While you may have read about political fights over New York City’s criminal courts or high-profile cases weaving their way through federal courts, how about your civil court?
The Villager and amNY are starting a series introducing readers into the various levels of the judicial system and we’re starting with the civil court in the state’s first judicial district: New York County.
A civil court is one that involves cases that result when one person sues another person, business or agency as opposed to a criminal court.
The first district of the Civil Branch of the state Supreme Court New York County is a trial court, the highest of its kind in Manhattan that resolves disputes by determining the facts and applying legal principles. That being said, its stakes are limited: only cases involving $25,000 or less go through the court.
The caseload in this court is large, and in line with trends across the totality of New York’s court system, the number of pending cases has only increased during the pandemic. In 2018, Manhattan’s Supreme Civil had around nearly 33,000 ending cases. As of the end of April 2022, the number has swelled to over 39,000.
Fun fact: New York State Supreme Court was created prior to the founding of the United States in 1691, making it one of the country’s oldest continuously operating courts.
Change later came in the 19th century after the social and economic transformations of the industrial revolutions expanded the city and ushered in a modernized court system through the state constitution of 1846. The constitution expanded the state Supreme Court and redrew its districts along county lines.
Overseeing the numerous justices who handle individual cases, Administrative Judge Adam Silvera serves as the official who supervises the civil court’s adjudication proceedings. The major state courts inside New York City are different from others in the state in that an administrative judge supervises each major court alone whereas judicial districts outside the city install district administrative judges who are responsible for supervising all courts and agencies.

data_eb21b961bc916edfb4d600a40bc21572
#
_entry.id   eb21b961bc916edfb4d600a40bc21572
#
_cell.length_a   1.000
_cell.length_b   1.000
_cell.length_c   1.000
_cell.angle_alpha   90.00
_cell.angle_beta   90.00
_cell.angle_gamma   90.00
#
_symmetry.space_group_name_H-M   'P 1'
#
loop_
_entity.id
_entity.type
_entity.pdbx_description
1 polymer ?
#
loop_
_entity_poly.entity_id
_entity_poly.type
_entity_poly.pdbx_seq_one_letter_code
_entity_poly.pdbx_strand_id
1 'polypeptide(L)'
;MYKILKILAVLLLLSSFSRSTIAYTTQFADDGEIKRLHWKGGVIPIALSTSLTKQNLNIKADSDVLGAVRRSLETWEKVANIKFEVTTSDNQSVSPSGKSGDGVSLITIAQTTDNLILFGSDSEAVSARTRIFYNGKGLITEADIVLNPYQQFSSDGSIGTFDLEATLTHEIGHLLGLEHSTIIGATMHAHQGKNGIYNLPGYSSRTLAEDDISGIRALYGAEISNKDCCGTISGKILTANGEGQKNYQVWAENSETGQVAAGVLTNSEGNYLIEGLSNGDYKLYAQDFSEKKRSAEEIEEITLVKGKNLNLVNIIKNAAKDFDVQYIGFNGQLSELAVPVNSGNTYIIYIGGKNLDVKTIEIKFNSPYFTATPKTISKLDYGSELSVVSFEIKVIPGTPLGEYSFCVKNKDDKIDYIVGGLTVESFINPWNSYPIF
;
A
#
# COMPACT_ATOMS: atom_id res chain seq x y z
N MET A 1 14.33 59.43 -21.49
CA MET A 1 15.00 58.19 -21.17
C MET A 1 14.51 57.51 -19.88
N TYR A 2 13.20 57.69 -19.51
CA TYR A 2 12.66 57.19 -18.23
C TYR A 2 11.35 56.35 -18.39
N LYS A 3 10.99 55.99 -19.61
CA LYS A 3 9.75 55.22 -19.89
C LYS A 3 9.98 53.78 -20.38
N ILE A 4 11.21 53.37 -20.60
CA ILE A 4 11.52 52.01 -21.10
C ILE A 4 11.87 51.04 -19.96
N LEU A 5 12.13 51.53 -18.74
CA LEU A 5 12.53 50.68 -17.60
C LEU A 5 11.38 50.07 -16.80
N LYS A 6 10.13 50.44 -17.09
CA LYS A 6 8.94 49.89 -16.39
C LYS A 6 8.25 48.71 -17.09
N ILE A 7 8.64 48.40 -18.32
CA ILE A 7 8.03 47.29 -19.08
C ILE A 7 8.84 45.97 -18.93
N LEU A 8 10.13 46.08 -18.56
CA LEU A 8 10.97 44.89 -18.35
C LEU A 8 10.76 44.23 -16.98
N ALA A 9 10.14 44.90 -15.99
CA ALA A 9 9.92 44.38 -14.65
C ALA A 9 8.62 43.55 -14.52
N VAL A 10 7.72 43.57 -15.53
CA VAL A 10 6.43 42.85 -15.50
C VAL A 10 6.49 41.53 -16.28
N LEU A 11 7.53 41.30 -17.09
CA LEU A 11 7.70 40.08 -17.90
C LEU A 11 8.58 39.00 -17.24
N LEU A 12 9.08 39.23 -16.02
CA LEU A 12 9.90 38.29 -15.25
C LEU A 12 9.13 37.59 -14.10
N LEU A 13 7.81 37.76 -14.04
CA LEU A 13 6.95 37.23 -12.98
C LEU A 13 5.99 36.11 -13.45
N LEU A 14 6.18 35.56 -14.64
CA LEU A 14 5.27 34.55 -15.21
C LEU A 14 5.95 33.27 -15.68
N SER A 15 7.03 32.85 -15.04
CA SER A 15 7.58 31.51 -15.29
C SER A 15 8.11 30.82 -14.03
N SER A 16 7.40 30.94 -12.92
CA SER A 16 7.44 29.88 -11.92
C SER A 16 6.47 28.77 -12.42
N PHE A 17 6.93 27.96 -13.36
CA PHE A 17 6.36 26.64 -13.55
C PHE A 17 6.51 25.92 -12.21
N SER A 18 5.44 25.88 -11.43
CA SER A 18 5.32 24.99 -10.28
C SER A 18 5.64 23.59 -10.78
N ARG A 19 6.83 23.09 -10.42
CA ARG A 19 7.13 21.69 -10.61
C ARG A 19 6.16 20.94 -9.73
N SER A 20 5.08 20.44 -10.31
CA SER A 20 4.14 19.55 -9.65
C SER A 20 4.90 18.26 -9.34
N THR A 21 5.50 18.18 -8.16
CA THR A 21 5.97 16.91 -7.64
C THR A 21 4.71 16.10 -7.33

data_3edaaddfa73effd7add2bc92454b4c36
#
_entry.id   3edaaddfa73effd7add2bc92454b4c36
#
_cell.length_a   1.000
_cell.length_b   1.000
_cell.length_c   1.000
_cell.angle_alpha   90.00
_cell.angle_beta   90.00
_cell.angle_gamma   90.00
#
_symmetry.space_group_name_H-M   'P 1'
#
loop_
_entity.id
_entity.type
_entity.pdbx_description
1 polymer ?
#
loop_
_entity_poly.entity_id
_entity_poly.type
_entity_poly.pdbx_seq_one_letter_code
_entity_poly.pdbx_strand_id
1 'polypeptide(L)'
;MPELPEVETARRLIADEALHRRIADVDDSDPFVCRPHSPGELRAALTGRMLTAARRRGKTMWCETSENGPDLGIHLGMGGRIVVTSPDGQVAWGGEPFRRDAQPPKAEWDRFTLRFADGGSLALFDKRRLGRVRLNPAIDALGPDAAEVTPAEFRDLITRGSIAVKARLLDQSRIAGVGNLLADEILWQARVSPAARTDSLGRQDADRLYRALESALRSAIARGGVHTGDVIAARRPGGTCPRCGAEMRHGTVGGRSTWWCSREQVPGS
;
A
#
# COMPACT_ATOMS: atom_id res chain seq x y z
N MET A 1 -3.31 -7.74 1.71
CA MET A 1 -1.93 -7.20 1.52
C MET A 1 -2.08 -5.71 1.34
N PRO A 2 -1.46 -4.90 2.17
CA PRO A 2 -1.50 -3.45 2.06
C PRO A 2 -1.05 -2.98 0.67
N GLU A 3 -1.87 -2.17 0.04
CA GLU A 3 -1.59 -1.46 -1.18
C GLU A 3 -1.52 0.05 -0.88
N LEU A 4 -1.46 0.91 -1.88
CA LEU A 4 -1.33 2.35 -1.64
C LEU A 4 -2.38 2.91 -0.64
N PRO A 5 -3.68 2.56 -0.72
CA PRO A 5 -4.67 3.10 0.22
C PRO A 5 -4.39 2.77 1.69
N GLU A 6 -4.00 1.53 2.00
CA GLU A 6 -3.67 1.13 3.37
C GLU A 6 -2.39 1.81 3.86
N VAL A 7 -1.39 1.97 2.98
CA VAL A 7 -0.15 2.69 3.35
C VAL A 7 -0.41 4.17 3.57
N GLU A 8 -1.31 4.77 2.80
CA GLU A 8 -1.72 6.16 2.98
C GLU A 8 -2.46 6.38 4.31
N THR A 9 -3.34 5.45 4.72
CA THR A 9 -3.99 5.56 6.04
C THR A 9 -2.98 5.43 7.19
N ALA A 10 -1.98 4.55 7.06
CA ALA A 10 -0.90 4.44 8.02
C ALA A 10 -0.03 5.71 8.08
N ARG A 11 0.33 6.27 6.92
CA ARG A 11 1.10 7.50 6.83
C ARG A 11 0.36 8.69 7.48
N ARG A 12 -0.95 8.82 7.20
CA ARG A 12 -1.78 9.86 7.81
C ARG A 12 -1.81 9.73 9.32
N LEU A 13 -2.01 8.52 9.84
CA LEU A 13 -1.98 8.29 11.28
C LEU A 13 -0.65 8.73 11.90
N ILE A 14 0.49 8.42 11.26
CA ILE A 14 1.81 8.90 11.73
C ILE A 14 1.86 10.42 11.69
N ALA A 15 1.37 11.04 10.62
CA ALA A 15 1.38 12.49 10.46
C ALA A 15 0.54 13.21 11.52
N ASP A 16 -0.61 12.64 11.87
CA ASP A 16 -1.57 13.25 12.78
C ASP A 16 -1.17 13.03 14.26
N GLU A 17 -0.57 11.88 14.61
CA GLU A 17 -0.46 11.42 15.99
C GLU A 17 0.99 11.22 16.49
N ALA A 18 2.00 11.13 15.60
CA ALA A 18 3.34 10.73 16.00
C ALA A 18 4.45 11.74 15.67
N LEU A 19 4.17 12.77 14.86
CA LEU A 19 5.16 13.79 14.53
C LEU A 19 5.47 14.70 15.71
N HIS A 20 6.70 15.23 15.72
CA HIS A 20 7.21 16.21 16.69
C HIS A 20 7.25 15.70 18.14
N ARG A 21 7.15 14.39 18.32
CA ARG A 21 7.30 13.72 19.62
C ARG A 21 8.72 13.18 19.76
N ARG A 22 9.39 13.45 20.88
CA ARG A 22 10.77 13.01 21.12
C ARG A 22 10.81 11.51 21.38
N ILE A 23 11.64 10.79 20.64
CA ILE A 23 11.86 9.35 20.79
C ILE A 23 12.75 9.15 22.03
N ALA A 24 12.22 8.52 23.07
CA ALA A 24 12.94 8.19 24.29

Silvera was appointed to his current post at the end of 2021 by New York State Chief Judge Janet DiFiore. He initially took a seat in the New York City Civil Court after winning a 2014 election. He began as a New York City Family Court judge in Brooklyn, handling cases involving custody, visitation, paternity, adoption and family offenses, before being assigned to the New York City Civil Court bench in Brooklyn responsible for cases involving consumer credit and self-represented parties. He later moved over to Civil Court in Manhattan, where he took over a similar set of duties.
In 2018, he was elected to Manhattan’s Supreme Court Civil Court branch, first presiding over a motor vehicle part and later serving as the New York City Asbestos Litigation Coordinating Judge, along with other responsibilities. Since October 2021, he has been serving as an Associate Justice in the Appellate Term, First Department, hearing appeals from the New York City Civil Court and the New York City Criminal Court.